Day #17: Count Your Blessings

Credited to Life on Michigan Avenue
29 Ways to Stay Creative

Day 17: Count Your Blessings.

On November 18, 2008, I took my oldest son to a swim meet in Orange County. Midway through the day, I began feeling sick to my stomach. By the end of the day, I was barely able to stand up. I had my son drive me to the emergency room in La Jolla with his newly minted driver’s permit, where they sent me home with no explanation and pain medication.

After two full weeks of excruciating pain (think child-birth), fever and several tests, my old friend, Jeff, admitted me to the hospital and ran a CT with contrast. Within an hour, he knew what was going on–the inner lining of my renal artery had “dissected”, like wallpaper peeling in a room, and cut off the blood flow to my kidney.

Suddenly, I had a team of five doctors and possible diagnoses of which I had never even heard.

They were a wonderful, caring team of physicians. And they took the best possible care of me, talking to each other the entire time so that the whole effort was coordinated. Talk about blessings.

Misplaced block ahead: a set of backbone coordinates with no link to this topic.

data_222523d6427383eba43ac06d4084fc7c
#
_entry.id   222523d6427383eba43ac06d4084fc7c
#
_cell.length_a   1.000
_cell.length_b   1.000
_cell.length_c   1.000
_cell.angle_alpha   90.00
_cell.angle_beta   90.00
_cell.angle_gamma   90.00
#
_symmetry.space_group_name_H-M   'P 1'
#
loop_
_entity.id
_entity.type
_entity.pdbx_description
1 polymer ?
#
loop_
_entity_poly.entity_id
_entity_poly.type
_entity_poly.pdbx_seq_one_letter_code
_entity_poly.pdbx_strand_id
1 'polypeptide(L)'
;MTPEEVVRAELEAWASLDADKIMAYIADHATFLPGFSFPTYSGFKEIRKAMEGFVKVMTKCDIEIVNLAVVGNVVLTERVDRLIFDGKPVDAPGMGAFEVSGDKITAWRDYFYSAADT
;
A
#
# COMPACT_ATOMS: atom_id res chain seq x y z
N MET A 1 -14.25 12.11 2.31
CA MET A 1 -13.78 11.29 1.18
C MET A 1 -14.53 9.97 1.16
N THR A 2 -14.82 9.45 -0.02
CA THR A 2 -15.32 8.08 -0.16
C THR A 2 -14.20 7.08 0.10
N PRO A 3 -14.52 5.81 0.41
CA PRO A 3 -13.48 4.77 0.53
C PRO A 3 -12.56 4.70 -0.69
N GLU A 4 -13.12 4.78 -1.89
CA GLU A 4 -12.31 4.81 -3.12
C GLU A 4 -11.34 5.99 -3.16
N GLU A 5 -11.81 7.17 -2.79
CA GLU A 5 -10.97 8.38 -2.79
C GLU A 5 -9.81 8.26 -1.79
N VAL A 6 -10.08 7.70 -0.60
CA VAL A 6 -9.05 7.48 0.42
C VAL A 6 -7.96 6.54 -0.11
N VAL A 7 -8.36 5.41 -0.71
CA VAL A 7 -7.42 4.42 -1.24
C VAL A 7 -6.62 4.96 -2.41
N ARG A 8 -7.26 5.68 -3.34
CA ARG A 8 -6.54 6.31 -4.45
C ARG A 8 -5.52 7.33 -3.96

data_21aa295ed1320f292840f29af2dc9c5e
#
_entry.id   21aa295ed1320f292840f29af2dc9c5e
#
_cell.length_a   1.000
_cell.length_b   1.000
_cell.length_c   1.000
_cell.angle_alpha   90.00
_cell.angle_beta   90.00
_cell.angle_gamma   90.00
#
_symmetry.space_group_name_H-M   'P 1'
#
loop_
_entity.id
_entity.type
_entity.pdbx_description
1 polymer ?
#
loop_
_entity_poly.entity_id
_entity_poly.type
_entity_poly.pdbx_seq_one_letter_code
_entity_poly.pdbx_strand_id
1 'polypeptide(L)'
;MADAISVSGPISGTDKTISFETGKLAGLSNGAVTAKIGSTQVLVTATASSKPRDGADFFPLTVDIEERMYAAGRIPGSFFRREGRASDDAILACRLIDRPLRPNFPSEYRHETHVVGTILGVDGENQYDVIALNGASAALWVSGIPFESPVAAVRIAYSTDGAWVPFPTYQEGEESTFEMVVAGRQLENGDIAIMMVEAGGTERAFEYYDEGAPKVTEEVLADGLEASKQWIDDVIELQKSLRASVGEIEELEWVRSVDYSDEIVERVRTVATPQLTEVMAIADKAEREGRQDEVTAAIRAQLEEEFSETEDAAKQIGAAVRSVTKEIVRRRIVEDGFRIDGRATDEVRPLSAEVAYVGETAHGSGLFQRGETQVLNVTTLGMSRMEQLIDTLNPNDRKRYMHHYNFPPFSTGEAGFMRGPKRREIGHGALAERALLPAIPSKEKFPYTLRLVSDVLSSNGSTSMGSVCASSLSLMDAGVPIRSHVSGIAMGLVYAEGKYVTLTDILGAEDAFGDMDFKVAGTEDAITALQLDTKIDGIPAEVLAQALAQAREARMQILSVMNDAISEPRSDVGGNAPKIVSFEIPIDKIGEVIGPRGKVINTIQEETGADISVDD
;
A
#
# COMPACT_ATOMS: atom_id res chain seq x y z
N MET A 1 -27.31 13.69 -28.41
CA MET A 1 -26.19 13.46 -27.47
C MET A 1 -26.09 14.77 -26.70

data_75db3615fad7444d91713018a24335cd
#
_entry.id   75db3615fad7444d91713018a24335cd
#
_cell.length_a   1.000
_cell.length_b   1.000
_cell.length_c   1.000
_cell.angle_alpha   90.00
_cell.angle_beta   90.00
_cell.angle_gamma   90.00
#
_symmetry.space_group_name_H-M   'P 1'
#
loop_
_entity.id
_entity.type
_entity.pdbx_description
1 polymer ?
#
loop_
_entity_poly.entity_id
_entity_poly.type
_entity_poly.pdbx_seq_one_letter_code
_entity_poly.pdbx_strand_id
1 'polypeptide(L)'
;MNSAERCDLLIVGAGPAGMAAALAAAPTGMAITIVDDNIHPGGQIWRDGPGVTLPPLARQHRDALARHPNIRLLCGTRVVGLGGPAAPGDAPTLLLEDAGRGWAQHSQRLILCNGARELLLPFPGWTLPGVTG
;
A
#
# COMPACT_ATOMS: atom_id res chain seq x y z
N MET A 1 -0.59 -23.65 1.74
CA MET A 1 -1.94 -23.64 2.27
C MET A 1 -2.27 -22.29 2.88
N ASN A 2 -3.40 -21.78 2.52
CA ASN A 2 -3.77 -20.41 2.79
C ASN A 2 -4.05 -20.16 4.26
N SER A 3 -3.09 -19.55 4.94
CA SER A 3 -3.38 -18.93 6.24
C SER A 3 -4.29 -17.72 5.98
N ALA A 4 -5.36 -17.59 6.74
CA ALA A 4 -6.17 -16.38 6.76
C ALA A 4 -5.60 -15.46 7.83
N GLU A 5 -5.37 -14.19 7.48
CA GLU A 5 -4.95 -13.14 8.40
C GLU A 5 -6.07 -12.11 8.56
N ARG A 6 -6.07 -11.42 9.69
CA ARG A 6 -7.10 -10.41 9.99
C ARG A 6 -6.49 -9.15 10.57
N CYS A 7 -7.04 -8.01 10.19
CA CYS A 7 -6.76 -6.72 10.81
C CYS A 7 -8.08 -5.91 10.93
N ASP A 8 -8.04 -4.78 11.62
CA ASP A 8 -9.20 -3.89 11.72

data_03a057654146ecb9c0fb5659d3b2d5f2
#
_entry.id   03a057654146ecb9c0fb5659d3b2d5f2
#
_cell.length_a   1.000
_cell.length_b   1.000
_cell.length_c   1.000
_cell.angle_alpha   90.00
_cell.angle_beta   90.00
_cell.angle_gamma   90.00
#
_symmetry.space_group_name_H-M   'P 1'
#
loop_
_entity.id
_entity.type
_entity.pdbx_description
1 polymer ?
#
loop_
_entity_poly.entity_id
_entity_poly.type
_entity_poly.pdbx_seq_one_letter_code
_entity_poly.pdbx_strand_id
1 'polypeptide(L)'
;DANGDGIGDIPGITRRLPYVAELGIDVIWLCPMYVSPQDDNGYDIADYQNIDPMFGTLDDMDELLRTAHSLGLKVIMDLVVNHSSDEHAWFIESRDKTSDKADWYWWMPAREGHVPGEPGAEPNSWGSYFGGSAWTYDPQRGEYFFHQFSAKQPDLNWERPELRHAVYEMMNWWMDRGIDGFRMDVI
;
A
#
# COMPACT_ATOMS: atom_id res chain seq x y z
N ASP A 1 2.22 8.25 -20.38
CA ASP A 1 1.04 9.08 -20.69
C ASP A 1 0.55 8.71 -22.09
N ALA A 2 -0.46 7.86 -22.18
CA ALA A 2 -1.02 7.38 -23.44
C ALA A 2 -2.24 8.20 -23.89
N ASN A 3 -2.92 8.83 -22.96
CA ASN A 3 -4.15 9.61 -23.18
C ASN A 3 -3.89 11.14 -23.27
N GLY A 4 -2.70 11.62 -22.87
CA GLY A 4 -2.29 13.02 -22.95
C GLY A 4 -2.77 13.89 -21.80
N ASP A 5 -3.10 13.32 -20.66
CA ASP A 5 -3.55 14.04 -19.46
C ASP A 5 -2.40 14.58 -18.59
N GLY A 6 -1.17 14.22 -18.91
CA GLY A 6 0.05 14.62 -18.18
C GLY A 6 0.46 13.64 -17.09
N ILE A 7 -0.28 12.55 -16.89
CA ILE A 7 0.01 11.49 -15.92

For the next two years. I was in a lot of pain, and there were plenty of unexpected twists and turns to the plot.

My kidney was healing, but if you’ve been in pain, you know pain is a funny thing. It can burn a neural pathway, and it doesn’t go away just because the cause of it is gone. My family and friends were with me the whole way, through everything, helping me through it. Yet more blessings.

And now, when I wake up, and I’m not in pain–that’s definitely something I count as a blessing.

To tell you the truth, I think November 18, 2008 was actually a huge blessing. It helped me take stock of my endless list of blessings–the most significant being that I have the internal strength and the support of those around me (my husband and three awesome kids, for starters) to get through whatever comes my way. Bring it.

I would say that November 18th even led me to where I am today: Slow Luxe Design. Everyone has a story. Slow Luxe Design lets me tell my clients’ stories in a mindful and meaningful way, with high-quality, local handcrafted, antique and vintage pieces. My clients aren’t generic and their stories can’t be told by mass-produced, generic consumer goods.

I didn’t plan on telling it, but there it is. That’s my story. Everyone has a story. What’s yours?

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